But help is on the way, and it’s not the NRMA. Silicon Valley startup Ohm Laboratories believe that there’s some room for improvement and new thinking and have come up with what it says is an energy storage and management system in a battery-sized case. The unit has an integrated processor that monitors the power level and automatically cuts power when the battery drops to a critical level. So, if you accidentally leave your lights on, Ohm will shut itself down before going dead and then turn itself back on within about 30 seconds when you start up the vehicle.
The self shut-off system is a handy feature to have during the battery’s effective life, but there’s one dead battery issue it can’t help with and that is end of life. That’s why the battery also has a replacement warning system. The system beeps to let you know it’s time for replacement, and Ohm says it works more quickly and accurately than the battery warning light on the dashboard.
Unlike the lead acid construction, Ohm uses a combination of lithium iron phosphate batteries and supercapacitors and it’s these that deliver the quick burst of electricity for starting. LiFePO4 batteries keep the supercapacitors charged when the engine is off, so it’s ready to go when you twist the key or punch the ignition button. Ohm says that the LiFePO4/supercapacitor configuration gives the battery a seven-year lifespan, which is around double that of the average lead acid battery. It also makes claims of better performance in cold weather.
Assuming it doesn’t gain any bulk before production, the Ohm is also a lot lighter than a lead acid battery. The estimated 2.7kgs look light right off the bat, but when you compare it to the 15.9kgs of a group size 35 lead acid battery weighs, it’s downright feathery. That loss not only cuts down the vehicle’s weight, it makes the Ohm easier to handle during replacement.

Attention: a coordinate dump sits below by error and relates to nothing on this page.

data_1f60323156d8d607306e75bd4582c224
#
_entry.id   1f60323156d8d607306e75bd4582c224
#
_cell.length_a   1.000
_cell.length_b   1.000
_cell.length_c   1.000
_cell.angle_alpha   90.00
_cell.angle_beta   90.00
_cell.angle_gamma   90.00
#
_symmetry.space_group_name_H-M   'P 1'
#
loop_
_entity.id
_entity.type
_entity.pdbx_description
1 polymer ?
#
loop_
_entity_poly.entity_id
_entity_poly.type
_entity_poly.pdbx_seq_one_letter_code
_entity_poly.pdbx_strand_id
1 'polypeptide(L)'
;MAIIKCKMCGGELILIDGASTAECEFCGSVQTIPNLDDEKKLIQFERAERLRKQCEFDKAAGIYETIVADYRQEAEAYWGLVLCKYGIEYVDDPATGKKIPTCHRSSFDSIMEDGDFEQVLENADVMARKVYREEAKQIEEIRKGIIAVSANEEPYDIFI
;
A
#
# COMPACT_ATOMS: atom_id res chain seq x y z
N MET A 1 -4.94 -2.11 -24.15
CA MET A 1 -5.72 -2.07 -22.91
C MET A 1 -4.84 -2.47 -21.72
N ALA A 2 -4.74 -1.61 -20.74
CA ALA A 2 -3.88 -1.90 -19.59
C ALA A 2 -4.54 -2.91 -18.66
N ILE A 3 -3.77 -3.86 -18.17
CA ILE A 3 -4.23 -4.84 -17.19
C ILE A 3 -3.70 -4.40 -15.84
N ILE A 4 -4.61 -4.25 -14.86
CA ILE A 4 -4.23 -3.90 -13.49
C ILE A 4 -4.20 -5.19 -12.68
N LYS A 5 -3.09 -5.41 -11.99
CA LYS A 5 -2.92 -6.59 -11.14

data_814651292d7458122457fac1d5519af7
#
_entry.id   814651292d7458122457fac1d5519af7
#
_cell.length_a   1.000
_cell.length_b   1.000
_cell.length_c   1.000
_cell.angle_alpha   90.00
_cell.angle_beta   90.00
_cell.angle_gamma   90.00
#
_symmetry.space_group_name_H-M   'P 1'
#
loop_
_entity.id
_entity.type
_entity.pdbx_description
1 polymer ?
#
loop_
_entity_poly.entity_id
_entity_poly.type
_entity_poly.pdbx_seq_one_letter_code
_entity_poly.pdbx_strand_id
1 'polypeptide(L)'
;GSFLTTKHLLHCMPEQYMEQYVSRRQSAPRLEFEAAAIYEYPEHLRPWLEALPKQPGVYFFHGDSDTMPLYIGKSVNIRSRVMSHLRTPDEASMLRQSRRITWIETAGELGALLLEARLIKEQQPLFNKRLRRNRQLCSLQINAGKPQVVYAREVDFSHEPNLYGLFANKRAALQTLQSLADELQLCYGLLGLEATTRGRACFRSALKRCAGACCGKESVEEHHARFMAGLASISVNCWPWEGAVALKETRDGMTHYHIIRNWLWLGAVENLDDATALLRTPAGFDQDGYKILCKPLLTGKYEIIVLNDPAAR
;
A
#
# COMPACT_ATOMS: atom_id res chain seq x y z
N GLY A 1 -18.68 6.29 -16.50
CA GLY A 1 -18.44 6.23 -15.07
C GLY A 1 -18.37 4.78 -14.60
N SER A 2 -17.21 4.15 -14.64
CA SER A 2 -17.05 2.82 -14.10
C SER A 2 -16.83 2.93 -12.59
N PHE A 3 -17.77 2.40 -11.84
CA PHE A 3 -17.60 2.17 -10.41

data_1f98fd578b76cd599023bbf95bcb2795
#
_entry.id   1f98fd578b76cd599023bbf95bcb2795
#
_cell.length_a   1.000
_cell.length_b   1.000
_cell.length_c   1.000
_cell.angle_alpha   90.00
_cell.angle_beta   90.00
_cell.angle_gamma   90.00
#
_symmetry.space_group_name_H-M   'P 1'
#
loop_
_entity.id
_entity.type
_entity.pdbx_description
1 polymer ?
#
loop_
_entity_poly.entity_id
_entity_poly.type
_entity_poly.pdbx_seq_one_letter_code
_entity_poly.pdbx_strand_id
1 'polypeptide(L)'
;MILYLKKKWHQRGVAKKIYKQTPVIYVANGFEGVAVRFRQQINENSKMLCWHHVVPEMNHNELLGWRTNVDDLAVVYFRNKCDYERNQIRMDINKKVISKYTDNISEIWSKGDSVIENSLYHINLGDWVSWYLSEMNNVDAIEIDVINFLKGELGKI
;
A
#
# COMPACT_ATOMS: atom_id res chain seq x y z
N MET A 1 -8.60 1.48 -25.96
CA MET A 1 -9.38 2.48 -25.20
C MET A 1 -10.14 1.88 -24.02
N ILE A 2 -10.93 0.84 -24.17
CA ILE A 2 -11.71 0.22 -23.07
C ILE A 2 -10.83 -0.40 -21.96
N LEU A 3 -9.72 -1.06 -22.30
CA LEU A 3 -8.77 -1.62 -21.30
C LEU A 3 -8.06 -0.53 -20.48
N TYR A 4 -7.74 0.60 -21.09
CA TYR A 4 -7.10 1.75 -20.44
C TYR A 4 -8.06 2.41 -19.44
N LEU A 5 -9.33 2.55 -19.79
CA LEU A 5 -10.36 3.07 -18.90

While lighter internally, the Ohm’s body is sized to slide into existing cars’ battery wells and connect just like a lead acid car battery. The unit comes in two sizes: one designed to fit neatly in cars that accept group size 35 batteries and one designed for smaller battery wells. The company has an Indiegogo page where customers can match the battery to their car.
The only downside seems to be a small 10Ah reserve capacity that could be a problem if there is a need to run electrical equipment and accessories with the engine switched off, in which case, Ohm suggests sticking with a standard lead acid battery, but at least there’s no risk of running the battery dead with the Ohm self shut-off. The company claims to have tested its battery over thousands of miles but says that it still has a lot of testing left to do on aspects like life cycle, temperature rating and battery management circuitry.
Its numbers are not finalised, so the aforementioned seven-year lifespan, 10Ah reserve capacity and 6lb weight are still subject to change, as are the 500 peak cold cranking amps and -30 to 50° C operating range. Ohm has worked with the seed funders at Y Combinator and has turned to Indiegogo to raise the additional funding it needs to complete testing, finalise the design, purchase tooling and get production started.
To date, it is closing in on its US$50,000 goal with 23 days left to go and the lowest early bird pledge levels have sold out, but the Ohm battery is still available at $199, a $20 discount off the estimated retail price. That price is probably a lot higher than you’d spend on a lead acid battery at the local auto parts store, but if the Ohm performs as promised, it may be worth it. Source: Ohm